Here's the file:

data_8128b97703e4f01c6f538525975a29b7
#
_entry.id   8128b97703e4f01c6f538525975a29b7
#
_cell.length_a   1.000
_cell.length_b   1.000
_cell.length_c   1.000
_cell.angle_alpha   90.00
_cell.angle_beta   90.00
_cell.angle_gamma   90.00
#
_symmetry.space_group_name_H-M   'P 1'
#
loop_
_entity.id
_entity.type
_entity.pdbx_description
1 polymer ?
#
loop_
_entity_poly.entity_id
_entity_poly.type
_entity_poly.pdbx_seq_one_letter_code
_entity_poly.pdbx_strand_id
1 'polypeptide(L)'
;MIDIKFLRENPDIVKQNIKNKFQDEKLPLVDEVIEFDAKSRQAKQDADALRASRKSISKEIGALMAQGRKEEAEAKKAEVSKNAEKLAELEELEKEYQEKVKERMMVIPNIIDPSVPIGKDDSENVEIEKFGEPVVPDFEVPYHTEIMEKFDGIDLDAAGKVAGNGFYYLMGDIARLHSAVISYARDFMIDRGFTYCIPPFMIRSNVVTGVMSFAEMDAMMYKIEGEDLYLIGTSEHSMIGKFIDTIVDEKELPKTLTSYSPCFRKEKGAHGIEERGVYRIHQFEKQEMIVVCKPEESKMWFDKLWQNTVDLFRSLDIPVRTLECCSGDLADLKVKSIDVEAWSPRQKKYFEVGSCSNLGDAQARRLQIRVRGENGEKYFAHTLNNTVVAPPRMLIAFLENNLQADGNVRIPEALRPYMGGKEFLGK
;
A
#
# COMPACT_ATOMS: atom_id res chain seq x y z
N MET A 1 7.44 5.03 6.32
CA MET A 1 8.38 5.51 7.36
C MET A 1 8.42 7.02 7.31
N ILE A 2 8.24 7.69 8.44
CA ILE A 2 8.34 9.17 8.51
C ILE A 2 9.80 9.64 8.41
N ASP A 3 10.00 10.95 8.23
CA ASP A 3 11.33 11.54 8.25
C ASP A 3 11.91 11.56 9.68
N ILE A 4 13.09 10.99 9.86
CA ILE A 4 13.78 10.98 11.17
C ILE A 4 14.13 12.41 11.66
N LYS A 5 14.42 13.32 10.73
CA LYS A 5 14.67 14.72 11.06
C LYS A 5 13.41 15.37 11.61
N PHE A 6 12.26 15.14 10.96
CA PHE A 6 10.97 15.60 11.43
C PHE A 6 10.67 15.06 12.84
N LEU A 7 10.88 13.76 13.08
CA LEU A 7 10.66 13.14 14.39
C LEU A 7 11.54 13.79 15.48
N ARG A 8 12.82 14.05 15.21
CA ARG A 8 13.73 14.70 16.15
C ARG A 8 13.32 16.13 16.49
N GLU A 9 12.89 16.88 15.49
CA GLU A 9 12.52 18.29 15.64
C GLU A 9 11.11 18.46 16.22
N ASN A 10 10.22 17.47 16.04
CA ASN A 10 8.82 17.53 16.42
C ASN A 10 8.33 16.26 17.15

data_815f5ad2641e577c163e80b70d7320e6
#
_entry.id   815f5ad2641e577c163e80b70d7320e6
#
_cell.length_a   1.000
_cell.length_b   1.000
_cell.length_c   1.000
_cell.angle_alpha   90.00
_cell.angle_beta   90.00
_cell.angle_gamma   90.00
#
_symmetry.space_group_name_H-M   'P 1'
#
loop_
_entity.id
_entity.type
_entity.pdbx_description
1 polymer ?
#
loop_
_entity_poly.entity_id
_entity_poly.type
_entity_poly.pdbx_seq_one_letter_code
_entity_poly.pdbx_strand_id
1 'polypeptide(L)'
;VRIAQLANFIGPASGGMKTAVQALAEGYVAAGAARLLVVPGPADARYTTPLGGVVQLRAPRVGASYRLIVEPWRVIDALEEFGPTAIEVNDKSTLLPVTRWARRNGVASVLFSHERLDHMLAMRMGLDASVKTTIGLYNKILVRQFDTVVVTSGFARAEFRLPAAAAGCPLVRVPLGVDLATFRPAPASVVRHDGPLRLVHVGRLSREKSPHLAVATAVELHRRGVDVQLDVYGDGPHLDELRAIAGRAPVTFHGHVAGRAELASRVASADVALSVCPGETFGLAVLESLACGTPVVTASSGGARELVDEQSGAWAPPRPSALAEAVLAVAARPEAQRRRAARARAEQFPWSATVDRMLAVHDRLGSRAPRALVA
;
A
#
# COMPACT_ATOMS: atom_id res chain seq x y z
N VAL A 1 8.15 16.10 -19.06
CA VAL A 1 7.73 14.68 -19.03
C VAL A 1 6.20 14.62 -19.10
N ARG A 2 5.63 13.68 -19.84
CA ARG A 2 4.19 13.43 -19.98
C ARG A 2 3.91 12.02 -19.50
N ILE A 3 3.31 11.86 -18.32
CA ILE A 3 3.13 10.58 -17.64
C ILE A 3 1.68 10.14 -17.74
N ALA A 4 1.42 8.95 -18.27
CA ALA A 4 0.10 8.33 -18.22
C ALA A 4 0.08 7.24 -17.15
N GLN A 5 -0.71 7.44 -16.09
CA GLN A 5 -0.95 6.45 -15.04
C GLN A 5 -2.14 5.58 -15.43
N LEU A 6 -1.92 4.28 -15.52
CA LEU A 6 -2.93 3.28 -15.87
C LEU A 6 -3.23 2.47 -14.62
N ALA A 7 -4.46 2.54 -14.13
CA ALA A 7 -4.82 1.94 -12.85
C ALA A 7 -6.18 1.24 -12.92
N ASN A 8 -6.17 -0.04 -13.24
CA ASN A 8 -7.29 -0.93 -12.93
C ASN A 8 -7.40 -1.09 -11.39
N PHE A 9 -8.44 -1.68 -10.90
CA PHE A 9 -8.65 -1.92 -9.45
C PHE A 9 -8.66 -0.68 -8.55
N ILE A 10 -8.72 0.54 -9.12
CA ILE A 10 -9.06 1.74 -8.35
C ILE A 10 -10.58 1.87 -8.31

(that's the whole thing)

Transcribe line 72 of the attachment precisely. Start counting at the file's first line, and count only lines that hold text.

_symmetry.space_group_name_H-M   'P 1'